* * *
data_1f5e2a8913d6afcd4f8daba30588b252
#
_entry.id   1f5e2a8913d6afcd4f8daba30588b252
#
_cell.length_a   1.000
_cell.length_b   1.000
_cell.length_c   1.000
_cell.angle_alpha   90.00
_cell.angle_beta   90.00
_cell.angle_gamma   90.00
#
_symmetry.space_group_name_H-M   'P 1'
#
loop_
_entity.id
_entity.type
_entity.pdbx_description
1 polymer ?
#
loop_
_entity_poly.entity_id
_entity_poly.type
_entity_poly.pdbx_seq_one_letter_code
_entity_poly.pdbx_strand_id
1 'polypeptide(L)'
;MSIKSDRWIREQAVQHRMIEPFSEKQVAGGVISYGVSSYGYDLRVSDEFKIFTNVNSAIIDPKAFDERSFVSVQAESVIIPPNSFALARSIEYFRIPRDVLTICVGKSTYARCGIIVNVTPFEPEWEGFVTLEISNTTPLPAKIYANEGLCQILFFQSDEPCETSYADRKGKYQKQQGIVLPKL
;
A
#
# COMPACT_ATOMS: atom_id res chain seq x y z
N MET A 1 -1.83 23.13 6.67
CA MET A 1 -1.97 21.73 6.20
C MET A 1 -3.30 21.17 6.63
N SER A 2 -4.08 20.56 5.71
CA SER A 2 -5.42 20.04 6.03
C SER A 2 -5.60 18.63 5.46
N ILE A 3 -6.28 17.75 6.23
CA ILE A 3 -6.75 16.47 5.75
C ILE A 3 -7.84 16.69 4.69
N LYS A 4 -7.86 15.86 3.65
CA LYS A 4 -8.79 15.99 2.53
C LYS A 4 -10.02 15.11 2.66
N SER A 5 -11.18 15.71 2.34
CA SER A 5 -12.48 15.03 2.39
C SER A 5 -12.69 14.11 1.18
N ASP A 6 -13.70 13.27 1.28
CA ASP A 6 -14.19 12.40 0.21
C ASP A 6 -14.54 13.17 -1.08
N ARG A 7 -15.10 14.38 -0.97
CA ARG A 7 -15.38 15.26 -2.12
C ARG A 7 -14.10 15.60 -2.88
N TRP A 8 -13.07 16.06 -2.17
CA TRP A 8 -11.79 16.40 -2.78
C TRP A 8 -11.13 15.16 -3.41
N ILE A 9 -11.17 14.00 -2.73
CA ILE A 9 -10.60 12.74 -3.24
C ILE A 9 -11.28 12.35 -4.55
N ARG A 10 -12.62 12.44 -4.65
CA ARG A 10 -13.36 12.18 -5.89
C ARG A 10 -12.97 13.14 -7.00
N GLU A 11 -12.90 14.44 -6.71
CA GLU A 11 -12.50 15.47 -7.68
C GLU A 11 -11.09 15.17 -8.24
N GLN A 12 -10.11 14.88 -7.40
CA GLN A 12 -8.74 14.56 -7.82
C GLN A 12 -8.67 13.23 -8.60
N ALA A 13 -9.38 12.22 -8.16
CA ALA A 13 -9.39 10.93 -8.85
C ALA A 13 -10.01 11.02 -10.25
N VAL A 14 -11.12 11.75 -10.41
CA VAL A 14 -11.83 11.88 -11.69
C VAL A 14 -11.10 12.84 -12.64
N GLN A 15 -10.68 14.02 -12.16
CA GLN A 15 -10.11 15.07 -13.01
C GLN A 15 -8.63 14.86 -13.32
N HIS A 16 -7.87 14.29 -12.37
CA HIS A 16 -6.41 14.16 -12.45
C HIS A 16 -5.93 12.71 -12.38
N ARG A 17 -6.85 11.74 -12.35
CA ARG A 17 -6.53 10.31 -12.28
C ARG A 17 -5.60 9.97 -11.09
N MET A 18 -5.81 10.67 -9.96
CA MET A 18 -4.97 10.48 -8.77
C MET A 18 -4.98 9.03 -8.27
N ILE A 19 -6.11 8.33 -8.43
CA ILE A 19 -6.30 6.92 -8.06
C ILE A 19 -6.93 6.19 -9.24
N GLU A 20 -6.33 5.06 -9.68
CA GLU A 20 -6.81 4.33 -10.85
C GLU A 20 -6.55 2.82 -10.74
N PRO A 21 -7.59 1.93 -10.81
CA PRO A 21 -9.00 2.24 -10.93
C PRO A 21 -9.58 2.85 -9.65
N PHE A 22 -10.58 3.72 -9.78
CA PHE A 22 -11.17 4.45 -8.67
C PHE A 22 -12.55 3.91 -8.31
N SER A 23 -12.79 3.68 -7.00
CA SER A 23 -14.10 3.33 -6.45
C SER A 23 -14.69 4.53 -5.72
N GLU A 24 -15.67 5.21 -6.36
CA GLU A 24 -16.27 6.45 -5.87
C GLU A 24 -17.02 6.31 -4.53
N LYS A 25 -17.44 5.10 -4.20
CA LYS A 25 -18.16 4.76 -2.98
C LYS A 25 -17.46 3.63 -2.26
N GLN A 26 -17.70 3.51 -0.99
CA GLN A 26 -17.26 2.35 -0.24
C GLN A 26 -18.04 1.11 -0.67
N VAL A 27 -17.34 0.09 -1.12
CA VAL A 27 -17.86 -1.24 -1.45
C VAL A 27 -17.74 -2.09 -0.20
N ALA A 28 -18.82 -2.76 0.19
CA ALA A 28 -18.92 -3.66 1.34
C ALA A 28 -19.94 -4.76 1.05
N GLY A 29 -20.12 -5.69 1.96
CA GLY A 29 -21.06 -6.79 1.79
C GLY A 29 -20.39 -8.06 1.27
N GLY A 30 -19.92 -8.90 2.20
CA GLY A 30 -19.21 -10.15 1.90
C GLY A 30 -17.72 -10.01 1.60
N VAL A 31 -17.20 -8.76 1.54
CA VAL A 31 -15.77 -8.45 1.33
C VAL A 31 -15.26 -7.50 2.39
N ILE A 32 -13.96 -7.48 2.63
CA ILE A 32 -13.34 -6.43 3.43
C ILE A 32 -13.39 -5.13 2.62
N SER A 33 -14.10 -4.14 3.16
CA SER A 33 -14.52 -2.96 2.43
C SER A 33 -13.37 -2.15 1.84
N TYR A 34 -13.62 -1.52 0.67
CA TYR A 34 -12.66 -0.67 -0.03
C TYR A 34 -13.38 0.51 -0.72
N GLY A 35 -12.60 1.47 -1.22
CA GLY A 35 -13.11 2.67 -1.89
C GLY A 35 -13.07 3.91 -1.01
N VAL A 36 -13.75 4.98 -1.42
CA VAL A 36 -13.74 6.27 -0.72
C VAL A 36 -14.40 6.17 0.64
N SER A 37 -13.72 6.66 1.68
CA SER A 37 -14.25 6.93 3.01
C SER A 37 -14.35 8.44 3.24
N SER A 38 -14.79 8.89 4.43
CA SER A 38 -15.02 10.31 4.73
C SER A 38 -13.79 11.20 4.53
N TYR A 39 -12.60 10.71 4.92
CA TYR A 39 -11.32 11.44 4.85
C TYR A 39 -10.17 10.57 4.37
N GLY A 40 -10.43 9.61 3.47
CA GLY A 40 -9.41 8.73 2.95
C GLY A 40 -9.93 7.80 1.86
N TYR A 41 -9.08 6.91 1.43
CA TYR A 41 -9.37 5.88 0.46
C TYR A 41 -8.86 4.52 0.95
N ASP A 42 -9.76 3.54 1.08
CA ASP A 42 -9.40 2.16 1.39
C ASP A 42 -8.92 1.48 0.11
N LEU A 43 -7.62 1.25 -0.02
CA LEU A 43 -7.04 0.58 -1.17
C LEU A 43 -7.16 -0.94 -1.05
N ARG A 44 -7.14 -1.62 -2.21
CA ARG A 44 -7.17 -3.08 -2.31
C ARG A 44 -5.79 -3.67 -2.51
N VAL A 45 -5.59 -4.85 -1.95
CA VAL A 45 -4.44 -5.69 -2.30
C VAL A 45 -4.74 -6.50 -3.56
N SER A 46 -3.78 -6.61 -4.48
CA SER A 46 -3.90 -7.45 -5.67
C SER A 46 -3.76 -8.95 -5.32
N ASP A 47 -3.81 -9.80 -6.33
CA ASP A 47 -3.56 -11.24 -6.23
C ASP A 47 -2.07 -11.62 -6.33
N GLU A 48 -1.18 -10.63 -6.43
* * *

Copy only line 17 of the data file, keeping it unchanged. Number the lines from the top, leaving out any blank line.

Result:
_entity.pdbx_description